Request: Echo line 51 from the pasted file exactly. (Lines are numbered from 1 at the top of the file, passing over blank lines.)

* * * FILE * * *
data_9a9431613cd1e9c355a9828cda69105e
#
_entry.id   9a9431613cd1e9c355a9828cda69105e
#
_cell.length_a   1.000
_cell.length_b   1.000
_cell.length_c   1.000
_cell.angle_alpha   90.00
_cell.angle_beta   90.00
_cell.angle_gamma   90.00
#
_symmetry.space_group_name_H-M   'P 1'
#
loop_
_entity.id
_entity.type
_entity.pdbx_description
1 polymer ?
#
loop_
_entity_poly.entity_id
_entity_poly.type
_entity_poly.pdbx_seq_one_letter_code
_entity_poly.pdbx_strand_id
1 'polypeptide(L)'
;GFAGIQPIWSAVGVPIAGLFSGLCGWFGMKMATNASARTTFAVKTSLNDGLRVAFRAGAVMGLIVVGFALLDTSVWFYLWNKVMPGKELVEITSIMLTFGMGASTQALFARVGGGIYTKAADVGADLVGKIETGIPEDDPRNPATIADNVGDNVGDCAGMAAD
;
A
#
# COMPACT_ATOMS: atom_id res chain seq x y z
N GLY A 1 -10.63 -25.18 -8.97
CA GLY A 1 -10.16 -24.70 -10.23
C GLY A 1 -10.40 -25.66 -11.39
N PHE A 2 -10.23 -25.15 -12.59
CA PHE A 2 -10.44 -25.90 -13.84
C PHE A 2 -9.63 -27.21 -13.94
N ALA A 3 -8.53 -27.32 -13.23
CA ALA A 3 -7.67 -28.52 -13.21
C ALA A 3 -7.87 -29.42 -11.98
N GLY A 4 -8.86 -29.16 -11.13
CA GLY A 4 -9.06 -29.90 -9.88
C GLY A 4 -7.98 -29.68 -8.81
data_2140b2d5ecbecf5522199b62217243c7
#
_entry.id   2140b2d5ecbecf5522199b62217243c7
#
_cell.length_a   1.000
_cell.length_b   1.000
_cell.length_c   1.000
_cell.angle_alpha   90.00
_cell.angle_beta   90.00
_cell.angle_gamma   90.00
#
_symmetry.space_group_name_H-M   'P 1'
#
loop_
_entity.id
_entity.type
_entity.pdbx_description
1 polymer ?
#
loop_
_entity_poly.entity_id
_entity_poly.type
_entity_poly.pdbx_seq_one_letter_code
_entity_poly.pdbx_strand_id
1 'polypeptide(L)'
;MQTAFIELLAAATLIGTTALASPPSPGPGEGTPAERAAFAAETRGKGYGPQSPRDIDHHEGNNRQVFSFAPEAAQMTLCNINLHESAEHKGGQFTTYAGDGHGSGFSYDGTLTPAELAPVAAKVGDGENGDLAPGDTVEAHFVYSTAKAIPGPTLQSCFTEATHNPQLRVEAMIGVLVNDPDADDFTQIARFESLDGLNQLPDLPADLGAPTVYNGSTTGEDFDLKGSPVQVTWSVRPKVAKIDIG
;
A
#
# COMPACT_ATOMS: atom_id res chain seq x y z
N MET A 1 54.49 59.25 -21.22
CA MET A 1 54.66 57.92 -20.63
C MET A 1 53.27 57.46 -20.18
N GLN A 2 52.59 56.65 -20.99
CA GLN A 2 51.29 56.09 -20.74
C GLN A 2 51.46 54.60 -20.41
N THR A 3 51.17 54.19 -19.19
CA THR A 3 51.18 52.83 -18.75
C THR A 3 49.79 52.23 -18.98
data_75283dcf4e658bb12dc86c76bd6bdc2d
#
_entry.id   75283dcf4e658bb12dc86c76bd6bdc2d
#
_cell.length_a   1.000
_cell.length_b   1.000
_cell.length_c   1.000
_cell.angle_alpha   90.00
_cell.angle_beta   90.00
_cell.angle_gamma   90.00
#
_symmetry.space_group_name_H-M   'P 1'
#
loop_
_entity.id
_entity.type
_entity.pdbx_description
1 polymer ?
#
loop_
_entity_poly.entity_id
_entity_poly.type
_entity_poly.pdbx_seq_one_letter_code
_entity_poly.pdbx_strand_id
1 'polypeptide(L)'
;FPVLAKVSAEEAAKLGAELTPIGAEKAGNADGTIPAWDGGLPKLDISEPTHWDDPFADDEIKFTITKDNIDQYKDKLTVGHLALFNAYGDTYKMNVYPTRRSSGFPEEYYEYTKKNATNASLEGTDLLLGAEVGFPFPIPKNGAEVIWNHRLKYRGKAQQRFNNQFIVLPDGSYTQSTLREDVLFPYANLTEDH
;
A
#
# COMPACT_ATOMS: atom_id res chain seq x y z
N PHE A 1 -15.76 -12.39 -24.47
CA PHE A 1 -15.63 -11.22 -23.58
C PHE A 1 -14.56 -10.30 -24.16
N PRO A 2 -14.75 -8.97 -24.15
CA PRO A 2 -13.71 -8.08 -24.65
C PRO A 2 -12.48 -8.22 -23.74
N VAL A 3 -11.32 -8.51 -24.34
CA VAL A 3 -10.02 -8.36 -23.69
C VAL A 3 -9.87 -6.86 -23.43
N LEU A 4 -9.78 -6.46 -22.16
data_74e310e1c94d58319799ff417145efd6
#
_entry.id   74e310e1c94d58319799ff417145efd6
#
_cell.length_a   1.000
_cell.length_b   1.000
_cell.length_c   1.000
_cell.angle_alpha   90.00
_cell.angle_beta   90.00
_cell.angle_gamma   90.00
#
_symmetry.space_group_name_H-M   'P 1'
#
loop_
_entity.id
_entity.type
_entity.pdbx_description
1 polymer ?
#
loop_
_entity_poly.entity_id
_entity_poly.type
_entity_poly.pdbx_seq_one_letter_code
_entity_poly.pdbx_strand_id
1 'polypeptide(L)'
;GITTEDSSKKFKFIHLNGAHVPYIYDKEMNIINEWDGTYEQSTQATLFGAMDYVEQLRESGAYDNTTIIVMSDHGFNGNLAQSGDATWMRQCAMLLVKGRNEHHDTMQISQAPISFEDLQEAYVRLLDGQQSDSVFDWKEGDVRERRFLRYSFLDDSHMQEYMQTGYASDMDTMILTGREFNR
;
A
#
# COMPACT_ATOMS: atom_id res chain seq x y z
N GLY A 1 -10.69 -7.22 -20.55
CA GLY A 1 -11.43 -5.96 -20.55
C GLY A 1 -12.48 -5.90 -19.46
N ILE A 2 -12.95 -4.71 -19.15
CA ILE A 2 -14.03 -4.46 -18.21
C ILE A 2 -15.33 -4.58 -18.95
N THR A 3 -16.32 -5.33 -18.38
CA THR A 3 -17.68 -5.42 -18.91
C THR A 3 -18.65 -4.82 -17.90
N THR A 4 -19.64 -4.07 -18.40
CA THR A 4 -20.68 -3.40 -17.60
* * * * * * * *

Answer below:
_cell.angle_beta   90.00